Jul 06, 2016
This comment has been removed by a moderator.
Da Schneib
4.3 / 5 (6) Jul 06, 2016
Actually I think the mistake they made was using figures near Fukushima instead of the average for the entire Pacific, but your point is also well taken, @Bigus.
Steelwolf
1.7 / 5 (6) Jul 07, 2016
Sorry fer repeat, need new mouse
Anti-alias, yes, it IS Crazy and Unsane, I am assuming that they were shielded right up until the point they were able to signal a remote, drop the pellets, they were also given a place to refuel from, only there was nothing there, wrong numbers or 'no such island' so terrible, with all the tragedy, another lost airplane, lost in the numbers. And 2 or 3 such planes, entirely possible, if the pilots do not know what they have. Corporations nor criminals have scruples against spending airplanes and lives to save further money and create the terror levels they want. Besides, do you know the going rates to Properly dispose of Cesium? A few planes and lives are cheap by comparison.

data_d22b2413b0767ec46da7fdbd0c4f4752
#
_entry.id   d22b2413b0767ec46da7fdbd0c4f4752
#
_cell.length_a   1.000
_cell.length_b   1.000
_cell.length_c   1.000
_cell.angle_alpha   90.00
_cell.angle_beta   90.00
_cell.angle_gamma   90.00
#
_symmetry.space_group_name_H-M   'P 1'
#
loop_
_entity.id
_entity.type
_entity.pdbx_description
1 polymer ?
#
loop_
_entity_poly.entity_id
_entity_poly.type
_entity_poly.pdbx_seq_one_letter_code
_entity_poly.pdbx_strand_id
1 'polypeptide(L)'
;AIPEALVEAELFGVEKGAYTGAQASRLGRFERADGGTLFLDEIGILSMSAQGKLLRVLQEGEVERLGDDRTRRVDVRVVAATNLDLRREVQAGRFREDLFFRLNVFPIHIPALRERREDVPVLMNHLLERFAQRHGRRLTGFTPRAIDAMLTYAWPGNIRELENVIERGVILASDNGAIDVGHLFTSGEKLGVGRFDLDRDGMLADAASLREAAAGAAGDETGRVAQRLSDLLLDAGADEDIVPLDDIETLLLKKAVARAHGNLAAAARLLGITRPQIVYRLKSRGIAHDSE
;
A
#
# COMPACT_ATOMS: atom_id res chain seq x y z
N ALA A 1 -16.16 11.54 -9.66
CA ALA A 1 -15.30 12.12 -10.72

Steelwolf
1.7 / 5 (6) Jul 07, 2016
Anti-alias, yes, it IS Crazy and Unsane, I am assuming that they were shielded right up until the point they were able to signal a remote, drop the pellets, they were also given a place to refuel from, only there was nothing there, wrong numbers or 'no such island' so terrible, with all the tragedy, another lost airplane, lost in the numbers. And 2 or 3 such planes, entirely possible, if the pilots do not know what they have. Corporations nor criminals have scruples against spending airplanes and lives to save further money and create the terror levels they want. Besides, do you know the going rates to Properly dispose of Cesium? A few planes and lives are cheap by comparison.
geokstr
1.8 / 5 (5) Jul 08, 2016
Overheard in the popular press: crickets.

Overheard on physorg: HocusLocus is another antigoracle monkey sock.